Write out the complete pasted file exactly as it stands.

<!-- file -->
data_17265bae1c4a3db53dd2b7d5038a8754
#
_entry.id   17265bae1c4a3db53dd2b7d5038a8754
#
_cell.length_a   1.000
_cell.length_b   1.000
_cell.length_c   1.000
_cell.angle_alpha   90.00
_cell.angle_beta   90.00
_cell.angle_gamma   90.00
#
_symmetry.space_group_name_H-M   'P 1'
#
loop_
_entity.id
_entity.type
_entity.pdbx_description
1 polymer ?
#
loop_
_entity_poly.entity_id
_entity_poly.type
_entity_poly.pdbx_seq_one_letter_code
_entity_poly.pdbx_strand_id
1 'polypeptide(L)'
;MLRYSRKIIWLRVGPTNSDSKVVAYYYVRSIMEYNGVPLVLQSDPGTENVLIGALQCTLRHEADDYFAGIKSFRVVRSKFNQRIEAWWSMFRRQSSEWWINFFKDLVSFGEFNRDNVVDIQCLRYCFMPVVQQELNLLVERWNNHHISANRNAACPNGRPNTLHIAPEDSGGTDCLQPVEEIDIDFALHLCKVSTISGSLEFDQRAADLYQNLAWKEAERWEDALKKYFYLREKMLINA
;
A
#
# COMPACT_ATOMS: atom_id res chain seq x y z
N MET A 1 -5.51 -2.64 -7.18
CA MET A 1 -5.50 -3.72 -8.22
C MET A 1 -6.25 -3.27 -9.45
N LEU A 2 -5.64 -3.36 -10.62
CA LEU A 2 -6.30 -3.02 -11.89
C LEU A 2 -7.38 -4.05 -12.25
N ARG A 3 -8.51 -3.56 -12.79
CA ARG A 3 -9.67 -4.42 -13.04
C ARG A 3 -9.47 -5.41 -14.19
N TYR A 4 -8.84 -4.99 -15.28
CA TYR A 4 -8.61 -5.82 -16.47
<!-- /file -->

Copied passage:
data_17265bae1c4a3db53dd2b7d5038a8754
#
_entry.id   17265bae1c4a3db53dd2b7d5038a8754
#
_cell.length_a   1.000
_cell.length_b   1.000
_cell.length_c   1.000
_cell.angle_alpha   90.00
_cell.angle_beta   90.00
_cell.angle_gamma   90.00
#
_symmetry.space_group_name_H-M   'P 1'
#
loop_
_entity.id
_entity.type
_entity.pdbx_description
1 polymer ?
#
loop_
_entity_poly.entity_id
_entity_poly.type
_entity_poly.pdbx_seq_one_letter_code
_entity_poly.pdbx_strand_id
1 'polypeptide(L)'
;MLRYSRKIIWLRVGPTNSDSKVVAYYYVRSIMEYNGVPLVLQSDPGTENVLIGALQCTLRHEADDYFAGIKSFRVVRSKFNQRIEAWWSMFRRQSSEWWINFFKDLVSFGEFNRDNVVDIQCLRYCFMPVVQQELNLLVERWNNHHISANRNAACPNGRPNTLHIAPEDSGGTDCLQPVEEIDIDFALHLCKVSTISGSLEFDQRAADLYQNLAWKEAERWEDALKKYFYLREKMLINA
;
A
#
# COMPACT_ATOMS: atom_id res chain seq x y z
N MET A 1 -5.51 -2.64 -7.18
CA MET A 1 -5.50 -3.72 -8.22
C MET A 1 -6.25 -3.27 -9.45
N LEU A 2 -5.64 -3.36 -10.62
CA LEU A 2 -6.30 -3.02 -11.89
C LEU A 2 -7.38 -4.05 -12.25
N ARG A 3 -8.51 -3.56 -12.79
CA ARG A 3 -9.67 -4.42 -13.04
C ARG A 3 -9.47 -5.41 -14.19
N TYR A 4 -8.84 -4.99 -15.28
CA TYR A 4 -8.61 -5.82 -16.47